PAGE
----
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Buildings as instruments and scores from melting ice: DARE Art Prize update

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The winner of the inaugural DARE Art Prize, composer and sound artist Samuel Hertz is developing his final commission during an intensive month in residence at The Tetley, Leeds this February, featuring workshops, open rehearsals, talks and performances.

Launched to celebrate the tenth anniversary of the DARE partnership between Opera North and the University of Leeds, the DARE Art Prize is aimed at challenging artists and scientists to work together on new approaches to the creative process. US-born, Berlin-based Samuel impressed the jury with his proposal for an electro-acoustic chamber piece for infrasound – low frequency sound below the level of human hearing.

The early stages of Samuel’s process included a two-day workshop in the Howard Assembly Room, during which he made recordings with a mezzo-soprano and a bass from the Chorus of Opera North, four subwoofer speakers, and a tapping machine – a percussive device used by acoustic engineers to determine how spaces react to noise.  Samuel’s investigations into the potential of low frequency sound continued with a site-specific piece for the National Science and Media Museum, Bradford, using the powerful sound system in the IMAX cinema to produce resonances elsewhere in the building.

On 16 February, Samuel will be joined by cultural geographer, curator, writer, and film-maker Amy Cutler (incantations from yin valley, above) and artist/researcher Emma Bennett for Sensual Landscapes, a discussion about experimental approaches to relating to landscapes and ecologies. On the afternoons of 26 and 27 February, visitors can drop in on Samuel as he rehearses with two performance collaborators, dancers Layton Lachman and Mara Poliak. On 28 February, there is chance to participate in the process with Immersion, an evening of “slow dance” and movement with Lachman and Poliak, with an improvised soundtrack provided by Samuel.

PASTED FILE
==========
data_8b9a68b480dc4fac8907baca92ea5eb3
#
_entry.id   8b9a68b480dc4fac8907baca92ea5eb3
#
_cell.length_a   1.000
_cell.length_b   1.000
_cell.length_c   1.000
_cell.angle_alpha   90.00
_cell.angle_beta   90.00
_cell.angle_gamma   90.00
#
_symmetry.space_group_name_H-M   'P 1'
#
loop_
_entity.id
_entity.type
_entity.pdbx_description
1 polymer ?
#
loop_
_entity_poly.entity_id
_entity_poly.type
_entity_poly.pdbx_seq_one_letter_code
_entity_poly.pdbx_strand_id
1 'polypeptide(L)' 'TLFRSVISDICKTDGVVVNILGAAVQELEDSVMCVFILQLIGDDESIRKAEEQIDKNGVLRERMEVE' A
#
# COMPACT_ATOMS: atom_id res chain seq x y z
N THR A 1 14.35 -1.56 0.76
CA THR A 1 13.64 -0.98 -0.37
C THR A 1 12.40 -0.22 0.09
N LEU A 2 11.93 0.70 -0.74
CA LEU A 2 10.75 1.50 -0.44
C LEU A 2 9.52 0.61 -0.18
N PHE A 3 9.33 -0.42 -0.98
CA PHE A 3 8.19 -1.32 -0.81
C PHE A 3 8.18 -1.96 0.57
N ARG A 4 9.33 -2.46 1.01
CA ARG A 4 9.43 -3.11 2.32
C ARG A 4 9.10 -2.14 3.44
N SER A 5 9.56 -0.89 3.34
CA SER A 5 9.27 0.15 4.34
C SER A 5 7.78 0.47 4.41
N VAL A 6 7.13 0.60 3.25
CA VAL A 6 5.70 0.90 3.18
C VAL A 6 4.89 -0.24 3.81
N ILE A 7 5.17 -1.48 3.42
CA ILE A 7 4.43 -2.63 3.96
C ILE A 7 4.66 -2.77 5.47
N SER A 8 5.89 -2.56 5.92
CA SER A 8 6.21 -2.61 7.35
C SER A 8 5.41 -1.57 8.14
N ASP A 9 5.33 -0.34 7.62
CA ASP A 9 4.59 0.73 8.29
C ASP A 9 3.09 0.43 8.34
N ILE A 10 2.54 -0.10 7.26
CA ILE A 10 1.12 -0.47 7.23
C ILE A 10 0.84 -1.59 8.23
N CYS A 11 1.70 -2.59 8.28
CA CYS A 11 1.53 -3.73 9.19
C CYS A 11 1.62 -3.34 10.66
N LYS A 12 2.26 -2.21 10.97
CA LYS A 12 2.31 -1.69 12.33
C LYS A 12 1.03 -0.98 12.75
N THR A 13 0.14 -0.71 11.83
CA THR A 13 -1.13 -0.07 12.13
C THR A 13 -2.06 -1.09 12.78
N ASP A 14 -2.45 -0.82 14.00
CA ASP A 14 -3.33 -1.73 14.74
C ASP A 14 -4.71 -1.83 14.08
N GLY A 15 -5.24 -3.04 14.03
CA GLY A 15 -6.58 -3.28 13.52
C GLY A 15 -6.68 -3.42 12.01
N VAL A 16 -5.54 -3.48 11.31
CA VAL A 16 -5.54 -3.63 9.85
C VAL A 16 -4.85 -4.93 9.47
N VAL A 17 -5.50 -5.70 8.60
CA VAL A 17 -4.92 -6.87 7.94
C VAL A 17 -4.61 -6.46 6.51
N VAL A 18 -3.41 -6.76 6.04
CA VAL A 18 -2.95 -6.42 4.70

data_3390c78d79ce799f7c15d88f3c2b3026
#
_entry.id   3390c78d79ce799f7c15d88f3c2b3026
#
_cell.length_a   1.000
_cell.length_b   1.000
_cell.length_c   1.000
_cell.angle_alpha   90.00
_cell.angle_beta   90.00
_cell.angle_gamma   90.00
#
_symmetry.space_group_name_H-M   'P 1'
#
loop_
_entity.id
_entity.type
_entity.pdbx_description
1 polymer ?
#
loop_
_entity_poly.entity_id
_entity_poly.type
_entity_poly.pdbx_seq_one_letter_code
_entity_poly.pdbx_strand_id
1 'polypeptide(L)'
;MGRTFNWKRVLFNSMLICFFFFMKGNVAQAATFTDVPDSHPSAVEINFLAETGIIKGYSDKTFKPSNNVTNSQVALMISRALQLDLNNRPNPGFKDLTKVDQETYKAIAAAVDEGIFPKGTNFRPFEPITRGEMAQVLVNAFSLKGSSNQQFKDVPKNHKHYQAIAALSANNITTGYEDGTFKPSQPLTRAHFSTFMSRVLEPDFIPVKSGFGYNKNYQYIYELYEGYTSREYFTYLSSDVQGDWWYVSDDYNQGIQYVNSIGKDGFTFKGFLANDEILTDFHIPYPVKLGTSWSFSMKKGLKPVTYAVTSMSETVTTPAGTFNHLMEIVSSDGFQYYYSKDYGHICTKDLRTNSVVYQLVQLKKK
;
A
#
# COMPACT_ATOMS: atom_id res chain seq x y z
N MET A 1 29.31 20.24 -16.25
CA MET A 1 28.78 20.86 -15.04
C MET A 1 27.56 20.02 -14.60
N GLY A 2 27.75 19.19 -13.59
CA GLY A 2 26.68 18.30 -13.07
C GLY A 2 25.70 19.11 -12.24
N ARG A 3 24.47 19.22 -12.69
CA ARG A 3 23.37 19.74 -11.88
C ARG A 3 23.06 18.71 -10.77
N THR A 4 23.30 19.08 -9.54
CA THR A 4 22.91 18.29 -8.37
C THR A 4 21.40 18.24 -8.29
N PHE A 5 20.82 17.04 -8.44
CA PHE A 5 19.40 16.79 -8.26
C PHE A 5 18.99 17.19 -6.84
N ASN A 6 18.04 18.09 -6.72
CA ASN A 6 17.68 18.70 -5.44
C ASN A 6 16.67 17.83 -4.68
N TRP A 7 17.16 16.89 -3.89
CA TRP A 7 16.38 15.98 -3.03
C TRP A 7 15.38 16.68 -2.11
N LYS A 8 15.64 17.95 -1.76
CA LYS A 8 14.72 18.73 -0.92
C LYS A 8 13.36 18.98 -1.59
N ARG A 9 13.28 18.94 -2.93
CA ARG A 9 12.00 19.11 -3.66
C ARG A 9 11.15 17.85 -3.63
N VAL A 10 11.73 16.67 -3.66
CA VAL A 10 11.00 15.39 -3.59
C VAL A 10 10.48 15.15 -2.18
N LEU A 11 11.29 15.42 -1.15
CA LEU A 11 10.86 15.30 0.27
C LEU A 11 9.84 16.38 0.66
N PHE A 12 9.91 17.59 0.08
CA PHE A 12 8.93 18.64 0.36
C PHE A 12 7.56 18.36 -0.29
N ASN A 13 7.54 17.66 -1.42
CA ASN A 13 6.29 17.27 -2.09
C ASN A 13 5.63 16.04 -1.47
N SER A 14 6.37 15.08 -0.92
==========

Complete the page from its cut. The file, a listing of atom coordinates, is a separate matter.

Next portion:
In the Howard Assembly Room on 24 February, Samuel will perform a new work continuing his engagement with sound and ecology. Influenced by spectralism – a compositional technique that employs the computerised analysis of sound – Gunslinger is ‘transcribed’ from a field recording of water melting from a cliffside ice sheet, for two guitars swathed in reverb in the manner of a classic, widescreen Western soundtrack. Composer and lecturer at the University of Leeds Dr Scott Mc Laughlin will also present a new work for electronics and clarinets. Fragility uses electronics to transform data on the unstable ecology of Burkina Faso into sounds, which slowly distort as the climate data moves out of the stable range, while the musicians – playing complex and delicate chords that are only stable under the right conditions of breath pressure and control – attempt to keep pace with the changes.

The culmination of his year’s research, Samuel’s final performance for the DARE Art Prize in the Howard Assembly Room on 14 April will include electro/acoustic pieces for small ensembles, video, live electronics, performance and mixed-media installations focusing on contact with industrial and natural infrasound as a way of illustrating complex relations between humans and environments.

The winner of the DARE Art Prize 2018-19 is due to be announced in the coming weeks.


Image: Samuel Hertz recording source material for Gunslinger. Credit: Reba West Fraser.

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